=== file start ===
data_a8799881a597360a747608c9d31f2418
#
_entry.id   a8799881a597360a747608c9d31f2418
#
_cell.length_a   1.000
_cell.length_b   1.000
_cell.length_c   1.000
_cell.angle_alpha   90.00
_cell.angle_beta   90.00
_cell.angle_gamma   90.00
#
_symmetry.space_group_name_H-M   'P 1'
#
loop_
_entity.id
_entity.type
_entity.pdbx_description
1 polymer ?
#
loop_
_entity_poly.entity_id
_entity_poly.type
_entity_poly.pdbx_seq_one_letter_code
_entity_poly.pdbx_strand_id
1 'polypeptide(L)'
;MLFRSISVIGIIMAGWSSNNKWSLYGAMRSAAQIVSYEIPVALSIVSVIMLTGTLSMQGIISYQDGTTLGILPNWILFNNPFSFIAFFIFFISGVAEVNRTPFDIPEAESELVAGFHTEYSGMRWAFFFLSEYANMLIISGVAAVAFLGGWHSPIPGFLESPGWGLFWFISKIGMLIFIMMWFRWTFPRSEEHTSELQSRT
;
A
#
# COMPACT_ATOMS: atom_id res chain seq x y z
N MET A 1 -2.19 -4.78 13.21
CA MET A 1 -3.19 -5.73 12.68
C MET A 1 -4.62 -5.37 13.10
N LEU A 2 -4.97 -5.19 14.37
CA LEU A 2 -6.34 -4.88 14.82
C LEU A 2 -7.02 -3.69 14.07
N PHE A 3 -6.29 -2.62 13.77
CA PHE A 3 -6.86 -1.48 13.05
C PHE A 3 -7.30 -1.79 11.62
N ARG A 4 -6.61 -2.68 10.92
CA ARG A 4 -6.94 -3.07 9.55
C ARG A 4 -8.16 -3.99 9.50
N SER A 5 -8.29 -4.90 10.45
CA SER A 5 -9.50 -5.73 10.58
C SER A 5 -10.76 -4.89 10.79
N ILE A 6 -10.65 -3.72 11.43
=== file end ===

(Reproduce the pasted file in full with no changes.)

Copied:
data_a8799881a597360a747608c9d31f2418
#
_entry.id   a8799881a597360a747608c9d31f2418
#
_cell.length_a   1.000
_cell.length_b   1.000
_cell.length_c   1.000
_cell.angle_alpha   90.00
_cell.angle_beta   90.00
_cell.angle_gamma   90.00
#
_symmetry.space_group_name_H-M   'P 1'
#
loop_
_entity.id
_entity.type
_entity.pdbx_description
1 polymer ?
#
loop_
_entity_poly.entity_id
_entity_poly.type
_entity_poly.pdbx_seq_one_letter_code
_entity_poly.pdbx_strand_id
1 'polypeptide(L)'
;MLFRSISVIGIIMAGWSSNNKWSLYGAMRSAAQIVSYEIPVALSIVSVIMLTGTLSMQGIISYQDGTTLGILPNWILFNNPFSFIAFFIFFISGVAEVNRTPFDIPEAESELVAGFHTEYSGMRWAFFFLSEYANMLIISGVAAVAFLGGWHSPIPGFLESPGWGLFWFISKIGMLIFIMMWFRWTFPRSEEHTSELQSRT
;
A
#
# COMPACT_ATOMS: atom_id res chain seq x y z
N MET A 1 -2.19 -4.78 13.21
CA MET A 1 -3.19 -5.73 12.68
C MET A 1 -4.62 -5.37 13.10
N LEU A 2 -4.97 -5.19 14.37
CA LEU A 2 -6.34 -4.88 14.82
C LEU A 2 -7.02 -3.69 14.07
N PHE A 3 -6.29 -2.62 13.77
CA PHE A 3 -6.86 -1.48 13.05
C PHE A 3 -7.30 -1.79 11.62
N ARG A 4 -6.61 -2.68 10.92
CA ARG A 4 -6.94 -3.07 9.55
C ARG A 4 -8.16 -3.99 9.50
N SER A 5 -8.29 -4.90 10.45
CA SER A 5 -9.50 -5.73 10.58
C SER A 5 -10.76 -4.89 10.79
N ILE A 6 -10.65 -3.72 11.43